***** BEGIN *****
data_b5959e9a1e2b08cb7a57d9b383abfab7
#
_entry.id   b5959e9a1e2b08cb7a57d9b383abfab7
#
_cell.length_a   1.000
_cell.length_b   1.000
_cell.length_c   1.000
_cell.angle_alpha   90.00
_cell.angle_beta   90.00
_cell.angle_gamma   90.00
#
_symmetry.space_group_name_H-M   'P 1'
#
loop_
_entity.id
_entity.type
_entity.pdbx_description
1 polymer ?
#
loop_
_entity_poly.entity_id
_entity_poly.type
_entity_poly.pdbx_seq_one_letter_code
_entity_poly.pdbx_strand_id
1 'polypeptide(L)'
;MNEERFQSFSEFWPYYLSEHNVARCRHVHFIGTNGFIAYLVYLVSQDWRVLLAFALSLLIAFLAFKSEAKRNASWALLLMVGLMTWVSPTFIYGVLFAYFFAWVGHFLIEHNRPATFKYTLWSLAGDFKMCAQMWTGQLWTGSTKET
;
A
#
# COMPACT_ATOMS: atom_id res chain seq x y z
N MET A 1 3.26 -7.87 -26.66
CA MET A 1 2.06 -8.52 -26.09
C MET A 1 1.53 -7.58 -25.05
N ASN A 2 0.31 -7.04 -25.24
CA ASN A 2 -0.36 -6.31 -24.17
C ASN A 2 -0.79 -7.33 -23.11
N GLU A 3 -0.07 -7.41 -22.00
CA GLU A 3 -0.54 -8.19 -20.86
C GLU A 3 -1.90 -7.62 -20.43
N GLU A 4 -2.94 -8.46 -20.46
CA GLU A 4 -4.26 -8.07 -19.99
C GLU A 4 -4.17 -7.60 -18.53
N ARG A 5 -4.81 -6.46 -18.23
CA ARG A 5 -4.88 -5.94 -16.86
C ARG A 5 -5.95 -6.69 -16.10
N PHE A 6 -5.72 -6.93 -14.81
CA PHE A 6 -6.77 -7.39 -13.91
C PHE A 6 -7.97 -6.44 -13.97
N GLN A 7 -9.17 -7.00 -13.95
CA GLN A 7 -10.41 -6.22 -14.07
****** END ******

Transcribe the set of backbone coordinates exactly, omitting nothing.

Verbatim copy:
data_b5959e9a1e2b08cb7a57d9b383abfab7
#
_entry.id   b5959e9a1e2b08cb7a57d9b383abfab7
#
_cell.length_a   1.000
_cell.length_b   1.000
_cell.length_c   1.000
_cell.angle_alpha   90.00
_cell.angle_beta   90.00
_cell.angle_gamma   90.00
#
_symmetry.space_group_name_H-M   'P 1'
#
loop_
_entity.id
_entity.type
_entity.pdbx_description
1 polymer ?
#
loop_
_entity_poly.entity_id
_entity_poly.type
_entity_poly.pdbx_seq_one_letter_code
_entity_poly.pdbx_strand_id
1 'polypeptide(L)'
;MNEERFQSFSEFWPYYLSEHNVARCRHVHFIGTNGFIAYLVYLVSQDWRVLLAFALSLLIAFLAFKSEAKRNASWALLLMVGLMTWVSPTFIYGVLFAYFFAWVGHFLIEHNRPATFKYTLWSLAGDFKMCAQMWTGQLWTGSTKET
;
A
#
# COMPACT_ATOMS: atom_id res chain seq x y z
N MET A 1 3.26 -7.87 -26.66
CA MET A 1 2.06 -8.52 -26.09
C MET A 1 1.53 -7.58 -25.05
N ASN A 2 0.31 -7.04 -25.24
CA ASN A 2 -0.36 -6.31 -24.17
C ASN A 2 -0.79 -7.33 -23.11
N GLU A 3 -0.07 -7.41 -22.00
CA GLU A 3 -0.54 -8.19 -20.86
C GLU A 3 -1.90 -7.62 -20.43
N GLU A 4 -2.94 -8.46 -20.46
CA GLU A 4 -4.26 -8.07 -19.99
C GLU A 4 -4.17 -7.60 -18.53
N ARG A 5 -4.81 -6.46 -18.23
CA ARG A 5 -4.88 -5.94 -16.86
C ARG A 5 -5.95 -6.69 -16.10
N PHE A 6 -5.72 -6.93 -14.81
CA PHE A 6 -6.77 -7.39 -13.91
C PHE A 6 -7.97 -6.44 -13.97
N GLN A 7 -9.17 -7.00 -13.95
CA GLN A 7 -10.41 -6.22 -14.07